According to a local news outlet Telesur, Venezuela’s President, Nicolas Maduro will be launching a new fiat currency that is pegged to its oil-backed “petro” cryptocurrency next month. According to the announcement made by Venezuela’s president, this new currency will be called Bolivar Soberano (Sovereign Bolivar), and it will help take five zeroes away from the Bolivar that is the nation’s current fiat currency.
Venezuela is currently going through one of the deepest economic recessions ever recorded in history. And the Venezuelan government is hoping that this move will help the country’s inflation rate from hitting 1,000,000% which is expected to reach this year, according to Reuters.
The Venezuelan downtrend started in 2014 after the oil price crash. The country was heavily dependent on its oil exports and they also provided hefty subsidies. But since the crash, the economy has been steadily collapsing, and in June, its annual inflation hit 46,000%.
Here’s what Maduro said during the announcement of the new fiat currency:
“The economic reconversion will start on August 20 definitively with the circulation and issuance of the new Sovereign Bolivar, the new monetary cone that is going to have a new method of anchoring the petro.”
The interesting thing is that the Venezuelan government claims that the financial situation they are currently is, is the result of the “economic war” that Washington has levied against it. It somewhat makes sense because President Donald Trump has banned U.S. citizens and residents from investing in the petro. Not only that, the U.S. has also imposed sanctions on the country.
But it does make sense why the U.S. would not want their investors investing in the petro because according to many critics, the oil-backed cryptocurrency lacks credibility. And if the government wasn’t able to manage Bolivar, their official currency, the investors believe that the same thing would happen with petro. On top of that, Bookings Institute, a Century-old think tank claimed that petro actually undermines other legitimate cryptocurrencies.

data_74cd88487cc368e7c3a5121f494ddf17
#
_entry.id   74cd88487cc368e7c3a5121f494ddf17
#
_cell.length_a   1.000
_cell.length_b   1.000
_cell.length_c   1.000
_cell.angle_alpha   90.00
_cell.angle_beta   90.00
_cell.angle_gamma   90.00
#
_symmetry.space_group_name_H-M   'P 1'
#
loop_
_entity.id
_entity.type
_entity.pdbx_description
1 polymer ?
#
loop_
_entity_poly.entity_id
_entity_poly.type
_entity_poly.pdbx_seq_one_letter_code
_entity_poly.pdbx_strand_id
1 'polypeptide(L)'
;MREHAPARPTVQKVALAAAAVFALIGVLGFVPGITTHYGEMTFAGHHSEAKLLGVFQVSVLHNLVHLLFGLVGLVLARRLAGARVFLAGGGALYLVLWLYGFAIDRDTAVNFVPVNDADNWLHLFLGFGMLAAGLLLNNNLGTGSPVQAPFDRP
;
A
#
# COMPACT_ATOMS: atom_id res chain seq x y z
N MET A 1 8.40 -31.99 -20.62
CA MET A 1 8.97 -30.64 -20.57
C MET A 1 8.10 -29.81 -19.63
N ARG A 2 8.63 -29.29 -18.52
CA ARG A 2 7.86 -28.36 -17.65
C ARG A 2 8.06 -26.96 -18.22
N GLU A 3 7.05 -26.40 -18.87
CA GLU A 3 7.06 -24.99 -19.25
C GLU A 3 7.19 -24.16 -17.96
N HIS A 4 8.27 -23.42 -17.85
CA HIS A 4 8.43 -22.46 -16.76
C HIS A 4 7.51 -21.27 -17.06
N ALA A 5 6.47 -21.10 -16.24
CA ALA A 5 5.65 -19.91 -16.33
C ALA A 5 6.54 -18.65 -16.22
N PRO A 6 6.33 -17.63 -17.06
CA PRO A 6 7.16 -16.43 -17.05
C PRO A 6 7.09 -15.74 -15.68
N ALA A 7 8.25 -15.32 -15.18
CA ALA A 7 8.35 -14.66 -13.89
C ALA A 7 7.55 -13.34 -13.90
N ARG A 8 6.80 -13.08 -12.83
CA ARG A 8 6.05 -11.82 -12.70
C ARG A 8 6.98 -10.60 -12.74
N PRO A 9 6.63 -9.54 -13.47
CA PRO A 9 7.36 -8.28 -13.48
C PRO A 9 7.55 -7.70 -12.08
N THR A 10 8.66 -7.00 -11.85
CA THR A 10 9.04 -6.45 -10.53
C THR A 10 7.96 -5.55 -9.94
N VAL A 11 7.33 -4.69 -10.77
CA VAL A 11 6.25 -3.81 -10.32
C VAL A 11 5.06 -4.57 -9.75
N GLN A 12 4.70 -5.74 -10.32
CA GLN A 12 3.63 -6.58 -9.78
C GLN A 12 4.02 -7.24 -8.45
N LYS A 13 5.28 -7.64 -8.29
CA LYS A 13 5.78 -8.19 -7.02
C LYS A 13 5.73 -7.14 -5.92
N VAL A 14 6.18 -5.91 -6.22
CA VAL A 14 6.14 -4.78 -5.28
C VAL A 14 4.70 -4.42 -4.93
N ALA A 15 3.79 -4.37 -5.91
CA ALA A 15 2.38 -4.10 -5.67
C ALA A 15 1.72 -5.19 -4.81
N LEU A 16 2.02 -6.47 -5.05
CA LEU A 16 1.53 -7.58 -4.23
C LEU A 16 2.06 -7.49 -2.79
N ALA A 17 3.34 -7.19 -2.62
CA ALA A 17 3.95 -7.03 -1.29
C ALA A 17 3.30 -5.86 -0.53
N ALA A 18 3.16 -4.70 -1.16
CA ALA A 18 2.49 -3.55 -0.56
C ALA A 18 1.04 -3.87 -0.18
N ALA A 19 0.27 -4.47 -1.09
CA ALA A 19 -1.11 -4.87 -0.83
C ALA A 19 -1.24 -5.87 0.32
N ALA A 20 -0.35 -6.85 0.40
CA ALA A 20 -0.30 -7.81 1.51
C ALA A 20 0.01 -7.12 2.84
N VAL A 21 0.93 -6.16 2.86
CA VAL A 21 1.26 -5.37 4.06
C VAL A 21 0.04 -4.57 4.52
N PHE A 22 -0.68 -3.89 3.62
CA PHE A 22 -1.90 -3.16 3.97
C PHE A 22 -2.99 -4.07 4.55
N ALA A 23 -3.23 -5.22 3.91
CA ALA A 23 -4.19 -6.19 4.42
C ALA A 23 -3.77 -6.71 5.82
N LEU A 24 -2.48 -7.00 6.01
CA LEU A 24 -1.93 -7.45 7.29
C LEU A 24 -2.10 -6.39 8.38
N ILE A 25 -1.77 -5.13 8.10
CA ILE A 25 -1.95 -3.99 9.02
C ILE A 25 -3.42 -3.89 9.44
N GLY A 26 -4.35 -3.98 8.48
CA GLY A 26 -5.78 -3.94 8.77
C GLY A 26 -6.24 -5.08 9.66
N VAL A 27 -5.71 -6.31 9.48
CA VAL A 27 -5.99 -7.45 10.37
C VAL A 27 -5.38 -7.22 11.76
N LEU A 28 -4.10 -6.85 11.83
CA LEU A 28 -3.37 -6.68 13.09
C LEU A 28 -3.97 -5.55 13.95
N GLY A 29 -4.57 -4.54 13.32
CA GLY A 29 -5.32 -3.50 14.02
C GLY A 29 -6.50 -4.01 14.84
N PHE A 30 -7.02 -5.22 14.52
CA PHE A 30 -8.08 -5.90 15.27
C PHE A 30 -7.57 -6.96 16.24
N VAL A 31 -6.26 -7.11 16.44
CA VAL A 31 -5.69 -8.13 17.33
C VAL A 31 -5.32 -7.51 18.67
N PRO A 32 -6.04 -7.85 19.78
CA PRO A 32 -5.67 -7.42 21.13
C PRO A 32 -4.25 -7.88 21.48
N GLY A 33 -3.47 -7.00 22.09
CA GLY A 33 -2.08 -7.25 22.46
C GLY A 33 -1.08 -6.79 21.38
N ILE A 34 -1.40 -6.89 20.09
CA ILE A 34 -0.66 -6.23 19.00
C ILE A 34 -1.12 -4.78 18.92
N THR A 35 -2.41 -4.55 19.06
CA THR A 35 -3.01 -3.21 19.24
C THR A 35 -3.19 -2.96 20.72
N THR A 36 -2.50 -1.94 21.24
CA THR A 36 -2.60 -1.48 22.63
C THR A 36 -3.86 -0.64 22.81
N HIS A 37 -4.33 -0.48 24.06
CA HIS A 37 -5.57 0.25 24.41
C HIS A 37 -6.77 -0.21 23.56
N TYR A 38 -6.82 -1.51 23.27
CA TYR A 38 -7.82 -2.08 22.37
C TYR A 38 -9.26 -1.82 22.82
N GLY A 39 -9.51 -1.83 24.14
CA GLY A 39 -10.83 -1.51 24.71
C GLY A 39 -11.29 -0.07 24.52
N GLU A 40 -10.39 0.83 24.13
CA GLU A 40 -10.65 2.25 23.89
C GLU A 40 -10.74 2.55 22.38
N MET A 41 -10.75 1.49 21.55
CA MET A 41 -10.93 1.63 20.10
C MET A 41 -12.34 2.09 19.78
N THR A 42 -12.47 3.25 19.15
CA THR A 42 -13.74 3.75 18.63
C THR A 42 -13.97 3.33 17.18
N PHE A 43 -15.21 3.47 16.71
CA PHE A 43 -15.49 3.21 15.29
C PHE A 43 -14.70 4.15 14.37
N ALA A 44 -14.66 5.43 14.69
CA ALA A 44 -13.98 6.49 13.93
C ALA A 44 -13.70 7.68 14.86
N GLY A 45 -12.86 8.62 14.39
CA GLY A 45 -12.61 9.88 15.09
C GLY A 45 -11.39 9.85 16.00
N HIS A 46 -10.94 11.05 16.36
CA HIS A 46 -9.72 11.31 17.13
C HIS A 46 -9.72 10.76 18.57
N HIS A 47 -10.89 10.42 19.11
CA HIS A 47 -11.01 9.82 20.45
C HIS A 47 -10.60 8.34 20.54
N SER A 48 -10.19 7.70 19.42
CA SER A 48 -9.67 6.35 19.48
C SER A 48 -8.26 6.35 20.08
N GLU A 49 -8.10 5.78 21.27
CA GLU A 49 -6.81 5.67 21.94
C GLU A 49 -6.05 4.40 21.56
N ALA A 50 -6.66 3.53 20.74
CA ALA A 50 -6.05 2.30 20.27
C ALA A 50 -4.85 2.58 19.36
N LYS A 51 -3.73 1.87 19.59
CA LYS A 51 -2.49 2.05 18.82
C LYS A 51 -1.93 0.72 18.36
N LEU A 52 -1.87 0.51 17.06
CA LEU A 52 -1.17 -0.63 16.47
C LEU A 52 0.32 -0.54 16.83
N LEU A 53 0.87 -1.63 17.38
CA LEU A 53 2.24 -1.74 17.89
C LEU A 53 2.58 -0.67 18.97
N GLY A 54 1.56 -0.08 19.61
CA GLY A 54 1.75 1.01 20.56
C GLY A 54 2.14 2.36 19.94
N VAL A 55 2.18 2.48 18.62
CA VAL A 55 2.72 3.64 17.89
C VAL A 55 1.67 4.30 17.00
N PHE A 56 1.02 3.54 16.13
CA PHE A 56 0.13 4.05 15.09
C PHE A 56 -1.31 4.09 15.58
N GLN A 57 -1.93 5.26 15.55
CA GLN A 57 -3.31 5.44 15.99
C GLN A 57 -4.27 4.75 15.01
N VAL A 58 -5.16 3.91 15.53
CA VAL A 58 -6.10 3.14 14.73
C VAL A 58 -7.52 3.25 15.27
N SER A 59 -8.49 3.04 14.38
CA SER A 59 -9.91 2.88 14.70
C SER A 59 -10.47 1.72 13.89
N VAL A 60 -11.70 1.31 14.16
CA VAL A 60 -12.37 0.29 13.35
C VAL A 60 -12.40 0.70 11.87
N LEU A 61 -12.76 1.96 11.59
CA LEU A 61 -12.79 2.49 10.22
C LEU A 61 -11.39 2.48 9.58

Right now Venezuela is all over the place because at the time when they announced petro, and how its impact would be felt within three to six months, it was seen as the light at the end of the tunnel. But right now, the Venezuelan government claims that petro would end up being consolidated technologically and financially. But Maduro says that the government has the “correct vision of what the economic future in Venezuela should be.”
While all of that is happening, the population suffers as the country’s minimum wage dropped to a little over $1 a month. The citizens are struggling to get food and basic health care. The International Monetary Fund (IMF) says that Venezuela’s inflation will put its economic crisis on par with that of Zimbabwe in the 2000s and of Germany in the 1920s.
Once the country is able to pull itself out of this recession, we believe that it would take at least 90 years to a century to recover from this recession.